Cerec Doctors

Surgical guide made three different ways: Costs and time

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CG2, Milled first version, sent to Frankie at AA Dental Design for conversion and design. Printed with Moonray S and also with a  new in the market filament printer.

All three: Cerec scan,CBCT scan, design of implant placement. Lets say 1/2 hour assuming a simple case, adequate bone, etc.

CG2 Milled: 10 minutes design time, 55 minutes milling time. Allows for change to carbide burs and clean up of milling chamber. Cost $60 block.

CG2 DLP/SLA Printed in office: About a day turn around from InLab user, Frankie did rush this for me, so got it back in the afternoon, but realistically 24 hours on a routine basis, 47 minute print, 45 minutes post processing. Cost $20.00 lab fee, $4.00 in resin another $4 in alcohol, gauze, gloves, etc.

CG2 FDM ( Filament) Printed in office: Same time from Frankie, 50 minute print, 5 minutes post processing.Lab cost $20.00 material cost Less than $1.00.

Summary:

Milled took about an hour, cost me $60, minimal learning curve, and no additional equipment.

High quality print with other possible in office applications, took about 26 hours, cost $28, moderate learning curve, $4000 in new equipment

Acceptable quality print with no other real in office application, took about 25 hours, cost $21.00, moderate learning curve, $1500 in new equipment (FDM printer I used was about $180, but it is unproven and glitchy at the moment)

 

I did this comparison so that those of you thinking about this have some basis for decisions. As Skramy has mentioned in the past, there are some fiddly softwares that you need to learn to get here. You also need to add in additional equipment, or trade off wear and tear on your mill. Time is also a factor here if you are trying to knock out a same day implant. There are other workflows available which can reduce time and cost by eliminating the lab conversion, but I was trying to look at staying within the Sirona workflow. Another factor to consider is that there is excess capacity in labs and other sources to get guides printed or milled, typical cost $35-$100. Also to be considered is potential disruption or smoothing of workflow, failed prints are a PITA and a definite reality, but DIY can be efficient and fast when you start to consider higher volumes of models/ guides.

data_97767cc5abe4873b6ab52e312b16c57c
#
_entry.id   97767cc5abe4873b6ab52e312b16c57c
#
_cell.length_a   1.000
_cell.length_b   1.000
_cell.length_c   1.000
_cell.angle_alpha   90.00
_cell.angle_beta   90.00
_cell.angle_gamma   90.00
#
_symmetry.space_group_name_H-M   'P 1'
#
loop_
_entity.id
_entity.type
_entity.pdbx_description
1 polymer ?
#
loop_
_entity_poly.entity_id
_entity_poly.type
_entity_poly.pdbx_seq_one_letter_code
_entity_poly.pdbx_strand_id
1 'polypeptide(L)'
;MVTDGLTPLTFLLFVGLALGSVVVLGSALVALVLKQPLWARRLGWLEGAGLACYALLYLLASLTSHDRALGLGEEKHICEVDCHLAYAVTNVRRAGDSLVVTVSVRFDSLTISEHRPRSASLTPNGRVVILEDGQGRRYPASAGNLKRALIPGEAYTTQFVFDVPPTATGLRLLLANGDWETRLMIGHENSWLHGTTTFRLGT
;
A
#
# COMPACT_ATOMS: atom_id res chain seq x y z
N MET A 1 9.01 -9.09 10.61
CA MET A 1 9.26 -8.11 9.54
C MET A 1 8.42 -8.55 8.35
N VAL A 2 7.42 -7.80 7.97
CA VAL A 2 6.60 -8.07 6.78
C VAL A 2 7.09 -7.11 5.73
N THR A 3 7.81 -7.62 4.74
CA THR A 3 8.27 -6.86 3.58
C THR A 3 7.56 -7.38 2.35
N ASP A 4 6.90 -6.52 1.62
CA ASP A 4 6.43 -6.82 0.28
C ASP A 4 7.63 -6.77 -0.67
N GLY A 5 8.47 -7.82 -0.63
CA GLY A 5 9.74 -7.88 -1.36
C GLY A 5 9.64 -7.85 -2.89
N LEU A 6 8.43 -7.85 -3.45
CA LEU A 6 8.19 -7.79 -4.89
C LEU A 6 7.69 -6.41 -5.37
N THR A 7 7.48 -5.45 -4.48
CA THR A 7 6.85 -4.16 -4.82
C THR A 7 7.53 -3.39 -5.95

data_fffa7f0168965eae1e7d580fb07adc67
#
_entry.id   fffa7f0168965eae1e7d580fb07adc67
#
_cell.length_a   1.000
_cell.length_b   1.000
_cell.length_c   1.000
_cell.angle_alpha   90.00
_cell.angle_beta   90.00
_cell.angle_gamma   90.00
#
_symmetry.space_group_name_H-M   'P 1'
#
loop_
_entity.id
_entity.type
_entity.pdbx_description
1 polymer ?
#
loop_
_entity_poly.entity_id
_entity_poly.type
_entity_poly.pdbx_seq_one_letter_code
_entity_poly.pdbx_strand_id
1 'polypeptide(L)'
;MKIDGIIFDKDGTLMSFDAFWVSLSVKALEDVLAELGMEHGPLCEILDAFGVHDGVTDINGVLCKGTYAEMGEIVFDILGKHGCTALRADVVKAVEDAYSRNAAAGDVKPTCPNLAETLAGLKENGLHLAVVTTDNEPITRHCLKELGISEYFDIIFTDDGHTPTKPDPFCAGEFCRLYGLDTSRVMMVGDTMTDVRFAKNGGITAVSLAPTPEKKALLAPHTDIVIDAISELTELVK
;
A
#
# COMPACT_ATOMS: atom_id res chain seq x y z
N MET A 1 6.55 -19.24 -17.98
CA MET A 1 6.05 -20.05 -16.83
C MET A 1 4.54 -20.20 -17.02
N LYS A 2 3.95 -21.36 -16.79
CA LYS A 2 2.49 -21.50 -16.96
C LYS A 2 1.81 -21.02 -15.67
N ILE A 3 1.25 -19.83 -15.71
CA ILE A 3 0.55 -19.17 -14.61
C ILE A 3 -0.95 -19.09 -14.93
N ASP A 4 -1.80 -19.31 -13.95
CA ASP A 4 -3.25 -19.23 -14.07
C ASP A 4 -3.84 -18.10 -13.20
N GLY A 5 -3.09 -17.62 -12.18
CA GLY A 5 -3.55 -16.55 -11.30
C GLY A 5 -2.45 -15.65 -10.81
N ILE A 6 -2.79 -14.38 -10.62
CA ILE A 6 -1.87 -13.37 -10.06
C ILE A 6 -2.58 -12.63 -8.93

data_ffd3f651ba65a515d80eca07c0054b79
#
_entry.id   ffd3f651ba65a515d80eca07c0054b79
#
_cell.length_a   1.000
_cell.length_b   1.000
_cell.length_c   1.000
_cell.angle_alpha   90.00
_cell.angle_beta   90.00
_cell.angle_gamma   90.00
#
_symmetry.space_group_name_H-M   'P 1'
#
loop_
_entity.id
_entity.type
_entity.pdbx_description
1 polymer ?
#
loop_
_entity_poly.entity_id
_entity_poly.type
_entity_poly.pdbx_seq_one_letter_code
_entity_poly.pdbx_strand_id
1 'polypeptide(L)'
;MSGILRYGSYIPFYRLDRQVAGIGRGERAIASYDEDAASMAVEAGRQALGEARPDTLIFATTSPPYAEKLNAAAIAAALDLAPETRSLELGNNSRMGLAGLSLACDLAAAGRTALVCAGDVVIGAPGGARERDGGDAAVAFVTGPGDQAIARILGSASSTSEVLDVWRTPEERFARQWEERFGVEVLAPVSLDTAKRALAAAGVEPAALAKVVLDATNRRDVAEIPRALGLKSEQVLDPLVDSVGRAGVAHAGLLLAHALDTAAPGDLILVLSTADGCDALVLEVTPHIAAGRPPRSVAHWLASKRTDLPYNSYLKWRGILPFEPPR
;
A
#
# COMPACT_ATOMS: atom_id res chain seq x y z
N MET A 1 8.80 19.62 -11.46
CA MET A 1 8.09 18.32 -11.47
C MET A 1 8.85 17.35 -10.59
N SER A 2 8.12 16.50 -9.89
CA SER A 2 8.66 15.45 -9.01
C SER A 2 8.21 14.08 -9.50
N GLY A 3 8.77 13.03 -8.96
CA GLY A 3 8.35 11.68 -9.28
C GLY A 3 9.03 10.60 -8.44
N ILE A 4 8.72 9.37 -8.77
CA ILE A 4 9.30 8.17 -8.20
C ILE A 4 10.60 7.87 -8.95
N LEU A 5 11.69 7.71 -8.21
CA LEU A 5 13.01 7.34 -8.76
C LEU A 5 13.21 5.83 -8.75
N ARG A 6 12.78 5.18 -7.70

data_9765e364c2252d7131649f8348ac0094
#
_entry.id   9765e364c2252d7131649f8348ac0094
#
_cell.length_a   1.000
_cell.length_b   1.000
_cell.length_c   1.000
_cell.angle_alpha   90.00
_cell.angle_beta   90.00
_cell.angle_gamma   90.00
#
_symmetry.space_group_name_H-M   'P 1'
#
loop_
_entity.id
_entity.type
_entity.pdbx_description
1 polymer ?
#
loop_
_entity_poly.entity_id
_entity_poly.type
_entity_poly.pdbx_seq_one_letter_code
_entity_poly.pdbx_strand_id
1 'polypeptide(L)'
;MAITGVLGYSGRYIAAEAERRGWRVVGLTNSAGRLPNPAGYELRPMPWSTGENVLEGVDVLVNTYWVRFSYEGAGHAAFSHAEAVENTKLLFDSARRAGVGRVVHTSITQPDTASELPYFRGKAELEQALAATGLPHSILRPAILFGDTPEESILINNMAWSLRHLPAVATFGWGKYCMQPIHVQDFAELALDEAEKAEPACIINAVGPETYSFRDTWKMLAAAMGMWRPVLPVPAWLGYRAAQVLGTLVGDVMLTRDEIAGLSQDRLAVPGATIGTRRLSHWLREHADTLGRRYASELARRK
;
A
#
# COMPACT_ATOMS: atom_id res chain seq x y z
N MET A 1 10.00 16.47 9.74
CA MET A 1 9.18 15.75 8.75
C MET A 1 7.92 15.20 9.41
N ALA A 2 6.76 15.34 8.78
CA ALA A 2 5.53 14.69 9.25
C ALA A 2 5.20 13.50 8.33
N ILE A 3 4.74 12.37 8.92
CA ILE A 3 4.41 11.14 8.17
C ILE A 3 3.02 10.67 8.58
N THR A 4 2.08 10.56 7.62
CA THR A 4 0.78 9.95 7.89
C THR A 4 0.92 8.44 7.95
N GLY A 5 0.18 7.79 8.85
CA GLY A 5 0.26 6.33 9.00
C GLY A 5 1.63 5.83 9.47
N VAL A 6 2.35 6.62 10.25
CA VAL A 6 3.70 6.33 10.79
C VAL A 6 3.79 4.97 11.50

Great post!


Great comparison Marc. I would argue that there are other hidden costs not mentioned, such as milling burs and resin tanks that need to be replaced, but overall a fair comparison. Like anything else we buy, the question is always "what are you going to use it for?"  If you are going to only print single hole surgical guides and that's it, I would say buying a printer and learning the software makes no sense.  If on the other hand you want multiple hole surgical guides, the math changes pretty quickly. Add on printing models for clear aligners (can't use filament printer for this), articulated models and implant analog models and now you create a procedure that can't be done practically with milling.

I still believe the only practical same day guided implant workflow is using a milled CG2. This may change in the future, but with file conversion, multiple software platforms and processing of prints and print time, it's not a same day procedure.  


Awesome resource Marc and Dan!

Mark


Marc when you go to the 3D class, you'll learn how to save your ipa


On 8/7/2017 at 11:22 am, David Honey said...

Marc when you go to the 3D class, you'll learn how to save your ipa

Pretty sure I saw David drinking it during happy hour.


All of that is true, but as a Surgeon with no mill, The 3D printer is by far the most affordable way in comparison to a Sicat produced guide.

And don't forget the $60,000+ mill as a cost.


No right or wrong answers here, just wanted to get more information out there for people to begin to see about this technology and to begin seeing costs. I actually held off on purchasing a printer for about a year and a half because of the excess capacity in the market. I think it may still make sense for a lot of docs to design and have fabricated elsewhere, and for others to fabricate themselves. Frankly, even with a mill in house, if not needed same day outside manufacture of a surgical guide may be more cost effective. Not sure how Doug is handling this, but I believe Farhad has a lab tech in house fabricating milled and printed guides.

I do like the Moonray unit so far, build time is fast compared to form2, but software is not nearly as smooth, yet. 


Dan... You found me out.  It's way cheaper than the bars :P
 

Marc bring up a great discussion on the whole cost thing With the moonray you are looking at a cost of $250 per liter as opposed to $400 for the form 2 per liter.   150 bucks over time if you are making a lot of guides can add up.  Then there is the cost of the vat (resin tank)   Moonray's FEP is supposed to last a lot longer than form.  There are FEP's that have lasted a year. While if you print a lot on the Form, you are looking at a few L then having to change the Vat or do a DIY PDMS layer.   
BUT if you are not printing a lot, then these can almost be mute points.


So Marc do you mill more or print more?


Will be moving towards printing. As noted above it will depend on complexity of case and timeline. Geeked out so heavily on this over the past couple weeks I had to take a break for a couple days. 


Great post, Marc!


On 8/7/2017 at 5:24 pm, Gene Messenger said...

So Marc do you mill more or print more?

It's a great question, Gene. I see printing guides on a $4000 3D printer as a better solution for many than milling guides on a $70,000 milling unit. If there's a problem with either of my 3D printers, it's unfortunate, but doesn't mess with a daily production.  If there's a problem with either of my milling units, that hurts my bottom line.